Pseudoscience for Amateurs
 Ten Ways to Tell the Real Scientists from the Fake Ones

		   Jeffrey Shallit
            Department of Computer Science
 	       University of Waterloo

Anyone who tries to educate their child about science can be
flustered by the large number of new books that come out every
year, some of which contradict others.  Many books *look*
as though they are authoritative, but in reality are not.  But
how can the interested amateur scientist tell the real from
the fake?

While it is impossible to offer a comprehensive set of rules
that will always allow the amateur to distinguish real science from
pseudoscience, here are some general principles to keep in mind.
They do not work in all cases, but they are useful nonetheless.


1.  Look for books written by scientists who actually work in
the field they write about.  If possible, try to get books by
the best scientists in their fields, scientists who have gained
national prominence by their work.  Books by Nobel or Macarthur
prize winners *about their own fields of study*, are almost always

Avoid books written by people who do not work in the fields they
write about.  For example, Berkeley lawyer Phillip Johnson has
written a book about evolution entitled _Darwin on Trial_, but
the book is filled with misunderstandings about the theory and
science in general.  See, for example, the reviews of the Johnson's
book in [1].

How can you know who are the best scientists in their fields?
One way is to call up your local university or college, and
ask to speak to a professor in the field that interests you.
Scientists are generally very happy to suggest reading in their
area.  Another way is to follow science news in, for example
the weekly publication _Science News_, or the Tuesday copy of
the New York Times.

2.  Look for books published by mainstream, reputable science
publishers.  Books published by university presses, for example,
such as MIT Press, or Stanford University Press, are nearly
always trustworthy.  These presses have a reputation to maintain,
and books published by them go through a peer review process that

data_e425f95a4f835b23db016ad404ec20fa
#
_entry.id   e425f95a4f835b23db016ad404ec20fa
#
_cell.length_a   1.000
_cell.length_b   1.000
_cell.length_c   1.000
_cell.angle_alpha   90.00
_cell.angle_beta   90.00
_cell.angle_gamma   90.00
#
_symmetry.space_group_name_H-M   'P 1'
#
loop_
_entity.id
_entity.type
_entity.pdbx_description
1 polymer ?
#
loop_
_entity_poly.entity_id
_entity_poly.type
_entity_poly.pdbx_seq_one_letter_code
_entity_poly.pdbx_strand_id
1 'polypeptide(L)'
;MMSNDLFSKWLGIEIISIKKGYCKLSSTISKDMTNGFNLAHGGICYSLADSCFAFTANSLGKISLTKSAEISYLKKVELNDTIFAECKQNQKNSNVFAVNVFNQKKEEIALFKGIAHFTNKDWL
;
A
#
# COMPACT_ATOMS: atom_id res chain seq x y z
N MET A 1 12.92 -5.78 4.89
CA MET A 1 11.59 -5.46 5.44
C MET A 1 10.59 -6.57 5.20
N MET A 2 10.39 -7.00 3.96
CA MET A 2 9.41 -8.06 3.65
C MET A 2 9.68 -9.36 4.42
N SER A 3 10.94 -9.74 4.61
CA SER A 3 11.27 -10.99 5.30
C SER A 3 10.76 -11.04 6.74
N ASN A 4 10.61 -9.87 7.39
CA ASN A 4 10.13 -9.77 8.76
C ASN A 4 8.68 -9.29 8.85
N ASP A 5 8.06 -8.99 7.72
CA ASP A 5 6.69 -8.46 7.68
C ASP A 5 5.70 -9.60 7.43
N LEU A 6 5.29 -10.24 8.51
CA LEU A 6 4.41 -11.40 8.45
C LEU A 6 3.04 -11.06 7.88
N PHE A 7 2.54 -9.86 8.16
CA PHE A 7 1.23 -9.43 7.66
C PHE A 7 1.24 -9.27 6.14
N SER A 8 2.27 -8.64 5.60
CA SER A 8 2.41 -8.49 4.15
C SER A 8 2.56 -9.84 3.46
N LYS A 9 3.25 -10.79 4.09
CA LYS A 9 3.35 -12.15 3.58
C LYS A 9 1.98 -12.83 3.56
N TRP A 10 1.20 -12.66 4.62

usually weeds out the bad ones.

Avoid books published by small presses that may have an agenda
in mind, such as the Institute for Creation Research (ICR).  The
ICR graduate school forces its faculty and students to subscribe
to a "loyalty oath" which specifically rules out the consideration
of evolution by its members.  Such an institute cannot be depended
on for reliable information.

3.  Read reviews of the books you purchase.  Your local library
may subscribe to Book Review Index, which contains reviews of
science books (in addition to others).  Also, magazines such as
_Nature_, _Science_, and _Scientific American_ frequently review
science books.   If possible, look for reviews written by prominent
scientists in their fields.

4.  Look at the credentials of the author.  Does he/she have
a Ph.D. in the field he/she is writing about?  Does the
author teach the subject at a major university or college, or work
at a major national laboratory? Has the author published his/her
results in peer-reviewed (refereed) journals?  While not foolproof,
credentials are one way (in the absence of other information)
to weed out the good from the bad.

Warning:  some pseudoscientists have phony credentials, having
obtained their Ph.D. from a "diploma mill".  Check the credentials of
the school where they got their degree, too, by looking it up in
a guide such as Barron's or Lovejoy's guides to North American schools.